We made it to May. So that’s good.
Edmonds Bookshop is still closed and we will be for at least a while longer, but we are still able to get books to you! Order online on our website www.edmondsbookshop.com, quickly sign up for your free account, and we will have books delivered directly to your door. How great is that?!
And don’t forget a book for your mom – Mother’s Day is May 10 this year!
If you have any questions get in touch with us by email: firstname.lastname@example.org, and we’ll get back to you just as soon as we can.
Keep in touch with us.
We will keep posting our latest favorite reads, along with links to all kinds of book-related interesting things! On our website, facebook, Instagram, and twitter. All the links are here:
Nothing going on in person this month at Edmonds Bookshop…
May 2020 Book Club Book:
Just because we are not meeting in person, does not mean you can’t read the books! Our selections for book club are carefully chosen, and there is always something interesting to think about.
“Fly Girls: How Five Daring Women Defied All Odds and Made Aviation History” by Keith O’Brien.
The untold story of five women who fought to compete against men in the high-stakes national air races of the 1920s and 1930s–and won.
Check here for the rest of this years’ book club list:
And at the bottom of that page is a list of most of the titles our book club has read over the years. A great source if you are looking for ideas!
Recent book releases of note:
“Afterlife” by Julia Alvarez. The bestselling author returns with a novel focused on Antonia Vega, a recently retired English professor and writer whose husband unexpectedly dies and whose sister disappears.
“Redhead by the Side of the Road” by Anne Tyler. From the beloved and best-selling author, a sparkling new novel about misperception, second chances, and the sometimes elusive power of human connection.
“How Much of These Hills Is Gold” by C Pam Zhang. An electric debut novel set against the twilight of the American gold rush, two siblings are on the run in an unforgiving landscape—trying not just to survive but to find a home.
“Three Hours in Paris” by Cara Black. A stand-alone WWII spy-thriller from the author of the Aimée Leduc mystery series.
“Chosen Ones” by Veronica Roth. In her first adult novel, the author blends sci-fi and fantasy to explore everything that comes after the tidy endings of chosen-hero narratives: PTSD, identity crises, unwanted fame. And, oh yeah, getting asked to save the world. Again.
“City of Girls” by Elizabeth Gilbert. Now in paperback.
“Disappearing Earth” by Julia Phillips. The National Book Award Finalist now in paperback.
“Masked Prey: Prey Novel #30” by John Sandford. Lucas Davenport investigates a vitriolic blog that seems to be targeting the children of U.S. politicians in the latest thriller.
“The Talented Mr. Varg: Detective Varg Novel #2” by Alexander McCall Smith. In this second installment Ulf and his team investigate a notorious lothario–a wolf of a man whose bad reputation may, much to his chagrin, be all bark and no bite.
Some books of note being released in May: A little something for everyone this month! Peruse this small selection, search for more information on any of the titles on our website, and order yourself a book – and don’t forget a book for your mom!
“Sea Wife: A Novel” by Amity Gaige. From the highly acclaimed author of “Schroder”, a smart, sophisticated literary page-turner about a young family who escape suburbia for a yearlong sailing trip that upends all of their lives. April 28, 2020.
“All Adults Here” by Emma Straub. A modern family saga of three generations thrown together, whether they like it or not — and a lot of the time, they don’t. An interview at her publisher’s website here. [https://www.penguinrandomhouse.com/articles/emma-straub/]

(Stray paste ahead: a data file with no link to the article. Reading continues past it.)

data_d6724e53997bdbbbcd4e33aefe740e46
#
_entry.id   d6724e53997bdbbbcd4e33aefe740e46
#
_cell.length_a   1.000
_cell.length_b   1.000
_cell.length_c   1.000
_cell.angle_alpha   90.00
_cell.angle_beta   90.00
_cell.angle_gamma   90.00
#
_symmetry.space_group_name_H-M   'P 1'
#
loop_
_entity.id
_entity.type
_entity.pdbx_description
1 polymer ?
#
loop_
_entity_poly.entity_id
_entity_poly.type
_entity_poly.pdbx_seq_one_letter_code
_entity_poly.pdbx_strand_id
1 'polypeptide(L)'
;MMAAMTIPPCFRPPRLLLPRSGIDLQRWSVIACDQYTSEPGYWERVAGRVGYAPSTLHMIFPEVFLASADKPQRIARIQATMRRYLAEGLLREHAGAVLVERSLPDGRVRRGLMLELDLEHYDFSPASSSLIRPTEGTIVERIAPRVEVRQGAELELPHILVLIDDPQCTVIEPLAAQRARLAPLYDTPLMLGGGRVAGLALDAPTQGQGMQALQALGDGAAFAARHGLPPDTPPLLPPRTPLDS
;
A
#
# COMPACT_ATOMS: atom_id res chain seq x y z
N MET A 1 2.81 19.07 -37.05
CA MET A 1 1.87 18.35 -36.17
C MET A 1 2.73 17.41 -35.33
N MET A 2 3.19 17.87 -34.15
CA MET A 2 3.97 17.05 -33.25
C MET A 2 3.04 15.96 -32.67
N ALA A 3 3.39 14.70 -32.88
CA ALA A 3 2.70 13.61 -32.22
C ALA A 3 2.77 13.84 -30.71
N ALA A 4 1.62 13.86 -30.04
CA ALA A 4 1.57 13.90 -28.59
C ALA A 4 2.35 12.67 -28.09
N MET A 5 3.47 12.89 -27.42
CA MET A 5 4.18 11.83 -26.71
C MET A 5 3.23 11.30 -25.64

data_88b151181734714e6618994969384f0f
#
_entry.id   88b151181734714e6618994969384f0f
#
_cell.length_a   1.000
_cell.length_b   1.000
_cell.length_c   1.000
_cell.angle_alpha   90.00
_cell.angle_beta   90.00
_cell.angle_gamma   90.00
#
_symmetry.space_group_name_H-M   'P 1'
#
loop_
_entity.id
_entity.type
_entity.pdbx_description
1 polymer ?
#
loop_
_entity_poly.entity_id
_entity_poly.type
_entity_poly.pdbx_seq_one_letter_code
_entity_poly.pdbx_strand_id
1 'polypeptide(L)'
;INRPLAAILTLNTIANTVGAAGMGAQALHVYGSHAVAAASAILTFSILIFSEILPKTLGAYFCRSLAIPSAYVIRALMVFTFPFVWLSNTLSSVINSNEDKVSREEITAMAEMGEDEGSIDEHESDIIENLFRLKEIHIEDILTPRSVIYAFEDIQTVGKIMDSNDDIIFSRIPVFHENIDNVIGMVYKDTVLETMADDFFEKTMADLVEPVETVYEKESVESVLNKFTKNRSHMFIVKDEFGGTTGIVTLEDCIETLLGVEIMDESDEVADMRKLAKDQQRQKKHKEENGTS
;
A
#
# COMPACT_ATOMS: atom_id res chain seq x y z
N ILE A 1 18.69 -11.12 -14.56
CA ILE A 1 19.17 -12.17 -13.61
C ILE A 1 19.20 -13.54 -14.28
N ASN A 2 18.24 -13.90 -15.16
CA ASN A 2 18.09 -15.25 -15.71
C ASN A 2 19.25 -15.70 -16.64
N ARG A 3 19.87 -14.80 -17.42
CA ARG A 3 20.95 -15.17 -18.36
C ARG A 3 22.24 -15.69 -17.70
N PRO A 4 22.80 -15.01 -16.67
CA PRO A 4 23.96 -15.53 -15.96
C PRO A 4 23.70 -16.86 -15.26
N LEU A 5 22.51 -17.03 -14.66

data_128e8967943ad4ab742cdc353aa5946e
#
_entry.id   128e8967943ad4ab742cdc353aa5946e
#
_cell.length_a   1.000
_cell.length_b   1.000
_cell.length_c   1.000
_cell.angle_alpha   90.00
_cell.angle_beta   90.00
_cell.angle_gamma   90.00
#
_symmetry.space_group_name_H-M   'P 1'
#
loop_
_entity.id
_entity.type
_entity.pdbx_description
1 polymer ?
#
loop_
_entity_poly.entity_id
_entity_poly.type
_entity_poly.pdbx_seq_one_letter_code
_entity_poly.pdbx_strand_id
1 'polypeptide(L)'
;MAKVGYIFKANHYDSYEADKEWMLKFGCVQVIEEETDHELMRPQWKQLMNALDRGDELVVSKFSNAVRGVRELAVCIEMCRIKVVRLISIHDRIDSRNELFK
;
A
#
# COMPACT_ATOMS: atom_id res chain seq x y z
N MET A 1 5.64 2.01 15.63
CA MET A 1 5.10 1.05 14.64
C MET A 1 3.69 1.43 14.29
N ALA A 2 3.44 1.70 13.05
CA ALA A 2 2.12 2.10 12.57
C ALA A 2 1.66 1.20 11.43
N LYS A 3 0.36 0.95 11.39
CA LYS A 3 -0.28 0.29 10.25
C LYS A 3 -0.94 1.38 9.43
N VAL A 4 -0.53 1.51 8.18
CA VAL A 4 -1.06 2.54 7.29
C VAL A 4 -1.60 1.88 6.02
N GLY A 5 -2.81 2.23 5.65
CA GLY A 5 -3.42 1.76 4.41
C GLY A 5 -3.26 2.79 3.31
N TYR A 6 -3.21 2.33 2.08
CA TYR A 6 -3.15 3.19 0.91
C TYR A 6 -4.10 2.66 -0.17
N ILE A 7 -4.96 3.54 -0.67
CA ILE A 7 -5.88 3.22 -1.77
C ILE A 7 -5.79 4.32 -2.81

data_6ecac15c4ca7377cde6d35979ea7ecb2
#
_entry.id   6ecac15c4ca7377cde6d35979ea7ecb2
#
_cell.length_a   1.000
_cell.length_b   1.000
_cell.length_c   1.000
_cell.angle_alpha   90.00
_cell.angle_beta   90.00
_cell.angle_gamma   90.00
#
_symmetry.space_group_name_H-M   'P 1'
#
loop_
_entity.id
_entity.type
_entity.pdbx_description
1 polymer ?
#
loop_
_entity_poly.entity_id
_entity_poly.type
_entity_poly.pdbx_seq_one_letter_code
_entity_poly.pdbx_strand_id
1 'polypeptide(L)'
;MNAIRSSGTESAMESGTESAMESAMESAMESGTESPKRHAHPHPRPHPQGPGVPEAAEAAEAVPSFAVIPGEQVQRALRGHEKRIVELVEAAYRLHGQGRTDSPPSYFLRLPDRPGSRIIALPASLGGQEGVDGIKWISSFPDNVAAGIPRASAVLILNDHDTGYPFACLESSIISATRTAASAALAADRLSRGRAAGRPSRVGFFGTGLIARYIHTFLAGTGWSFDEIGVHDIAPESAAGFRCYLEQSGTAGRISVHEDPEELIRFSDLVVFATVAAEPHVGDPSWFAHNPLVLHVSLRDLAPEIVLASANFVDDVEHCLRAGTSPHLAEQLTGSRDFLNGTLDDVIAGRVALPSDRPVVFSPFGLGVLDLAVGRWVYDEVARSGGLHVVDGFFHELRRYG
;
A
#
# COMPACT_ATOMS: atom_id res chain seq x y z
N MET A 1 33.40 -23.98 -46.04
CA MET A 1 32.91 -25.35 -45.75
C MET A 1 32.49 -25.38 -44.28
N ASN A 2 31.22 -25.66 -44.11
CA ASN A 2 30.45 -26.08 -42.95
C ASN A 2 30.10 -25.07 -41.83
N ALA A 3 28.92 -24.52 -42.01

And one on NPR here. May 4, 2020.
“The Paris Hours: A Novel” by Alex George. Told over the course of a single day in 1927, The Paris Hours takes four ordinary people whose stories, told together, are as extraordinary as the glorious city they inhabit. Staff recommended. May 5, 2020.
“Dirt: Adventures in Lyon as a Chef in Training, Father, and Sleuth Looking for the Secret of French Cooking” by Bill Buford. A hilariously self-deprecating, highly obsessive account of the author’s adventures, in the world of French haute cuisine, for anyone who’s ever found joy in cooking and eating food with their family. May 5, 2020.
“The Louvre: The Many Lives of the World’s Most Famous Museum” by James Gardner. Art critic Gardner traces the turbulent history of Paris’s Louvre Museum from fortress to castle to center of France’s cultural universe in this engrossing account, revealing a building that Gardner calls “as great a work of art as anything it contains.” Fast-paced and evocative, this is a must for Francophones as well as art and architecture lovers. May 5, 2020.
“The Mother Code” by Carole Stivers. The year is 2049. Humanity’s survival depends on genetically engineered children, incubated and raised by robots that were each programmed with a unique “mother code.” This debut asks: What makes a mother? How deep do the bonds between parents and children go? Steven Spielberg already owns the film rights. May 5, 2020.
“Big Summer: A Novel” by Jennifer Weiner. A sparkling novel about the complexities of female relationships, the pitfalls of living out loud and online, and the resilience of the human heart, Big Summer is a witty, moving story about family, friendship, and figuring out what matters most. May 5, 2020.
“Exile Music” by Jennifer Steil. A novel based on an unexplored slice of World War II history, following a young Jewish girl whose family flees refined and urbane Vienna for safe harbor in the mountains of Bolivia. May 5, 2020.
“The One and Only Bob” by Katherine Applegate. In this sequel to “The One and Only Ivan,” Bob sets out on a dangerous journey in search of his long-lost sister with the help of his two best friends, Ivan and Ruby. As a hurricane approaches and time is running out, Bob finds courage he never knew he had and learns the true meaning of friendship and family. For young readers. May 5, 2020.
“The Hour of Fate: Theodore Roosevelt, J.P. Morgan, and the Battle to Transform American Capitalism” by Susan Berfield. A riveting narrative of Wall Street buccaneering, political intrigue, and two of American history’s most colossal characters, struggling for mastery in an era of social upheaval and rampant inequality. May 5, 2020.